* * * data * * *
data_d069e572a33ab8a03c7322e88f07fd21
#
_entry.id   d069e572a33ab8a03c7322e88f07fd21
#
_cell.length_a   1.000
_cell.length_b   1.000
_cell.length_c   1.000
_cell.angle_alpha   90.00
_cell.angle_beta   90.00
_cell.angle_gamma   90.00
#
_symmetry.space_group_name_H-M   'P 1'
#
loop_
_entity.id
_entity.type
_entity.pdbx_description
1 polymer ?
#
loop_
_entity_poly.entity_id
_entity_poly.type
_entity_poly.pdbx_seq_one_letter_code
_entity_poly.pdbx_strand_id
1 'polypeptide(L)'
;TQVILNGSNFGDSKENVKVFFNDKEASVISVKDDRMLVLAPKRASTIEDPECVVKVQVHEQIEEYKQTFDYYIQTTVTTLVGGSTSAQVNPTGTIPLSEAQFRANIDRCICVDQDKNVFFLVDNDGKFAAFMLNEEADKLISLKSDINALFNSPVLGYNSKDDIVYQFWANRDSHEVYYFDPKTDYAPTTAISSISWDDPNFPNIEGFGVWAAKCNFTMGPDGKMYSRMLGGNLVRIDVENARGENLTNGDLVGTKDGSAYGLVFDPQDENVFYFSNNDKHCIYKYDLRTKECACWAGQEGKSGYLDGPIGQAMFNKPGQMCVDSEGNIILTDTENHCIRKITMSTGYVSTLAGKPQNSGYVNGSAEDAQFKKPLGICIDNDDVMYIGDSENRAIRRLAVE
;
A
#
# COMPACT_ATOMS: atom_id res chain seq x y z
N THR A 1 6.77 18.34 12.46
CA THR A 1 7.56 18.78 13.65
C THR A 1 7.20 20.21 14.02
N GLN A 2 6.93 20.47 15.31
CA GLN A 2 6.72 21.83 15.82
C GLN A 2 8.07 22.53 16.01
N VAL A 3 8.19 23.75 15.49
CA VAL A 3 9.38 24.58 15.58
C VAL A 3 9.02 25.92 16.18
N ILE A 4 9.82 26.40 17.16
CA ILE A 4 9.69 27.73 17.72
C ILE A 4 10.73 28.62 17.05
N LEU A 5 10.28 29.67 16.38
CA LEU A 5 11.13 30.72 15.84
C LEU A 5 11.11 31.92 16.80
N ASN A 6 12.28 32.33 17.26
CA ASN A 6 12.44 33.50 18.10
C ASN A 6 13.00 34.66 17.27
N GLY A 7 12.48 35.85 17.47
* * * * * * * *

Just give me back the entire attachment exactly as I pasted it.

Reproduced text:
data_d069e572a33ab8a03c7322e88f07fd21
#
_entry.id   d069e572a33ab8a03c7322e88f07fd21
#
_cell.length_a   1.000
_cell.length_b   1.000
_cell.length_c   1.000
_cell.angle_alpha   90.00
_cell.angle_beta   90.00
_cell.angle_gamma   90.00
#
_symmetry.space_group_name_H-M   'P 1'
#
loop_
_entity.id
_entity.type
_entity.pdbx_description
1 polymer ?
#
loop_
_entity_poly.entity_id
_entity_poly.type
_entity_poly.pdbx_seq_one_letter_code
_entity_poly.pdbx_strand_id
1 'polypeptide(L)'
;TQVILNGSNFGDSKENVKVFFNDKEASVISVKDDRMLVLAPKRASTIEDPECVVKVQVHEQIEEYKQTFDYYIQTTVTTLVGGSTSAQVNPTGTIPLSEAQFRANIDRCICVDQDKNVFFLVDNDGKFAAFMLNEEADKLISLKSDINALFNSPVLGYNSKDDIVYQFWANRDSHEVYYFDPKTDYAPTTAISSISWDDPNFPNIEGFGVWAAKCNFTMGPDGKMYSRMLGGNLVRIDVENARGENLTNGDLVGTKDGSAYGLVFDPQDENVFYFSNNDKHCIYKYDLRTKECACWAGQEGKSGYLDGPIGQAMFNKPGQMCVDSEGNIILTDTENHCIRKITMSTGYVSTLAGKPQNSGYVNGSAEDAQFKKPLGICIDNDDVMYIGDSENRAIRRLAVE
;
A
#
# COMPACT_ATOMS: atom_id res chain seq x y z
N THR A 1 6.77 18.34 12.46
CA THR A 1 7.56 18.78 13.65
C THR A 1 7.20 20.21 14.02
N GLN A 2 6.93 20.47 15.31
CA GLN A 2 6.72 21.83 15.82
C GLN A 2 8.07 22.53 16.01
N VAL A 3 8.19 23.75 15.49
CA VAL A 3 9.38 24.58 15.58
C VAL A 3 9.02 25.92 16.18
N ILE A 4 9.82 26.40 17.16
CA ILE A 4 9.69 27.73 17.72
C ILE A 4 10.73 28.62 17.05
N LEU A 5 10.28 29.67 16.38
CA LEU A 5 11.13 30.72 15.84
C LEU A 5 11.11 31.92 16.80
N ASN A 6 12.28 32.33 17.26
CA ASN A 6 12.44 33.50 18.10
C ASN A 6 13.00 34.66 17.27
N GLY A 7 12.48 35.85 17.47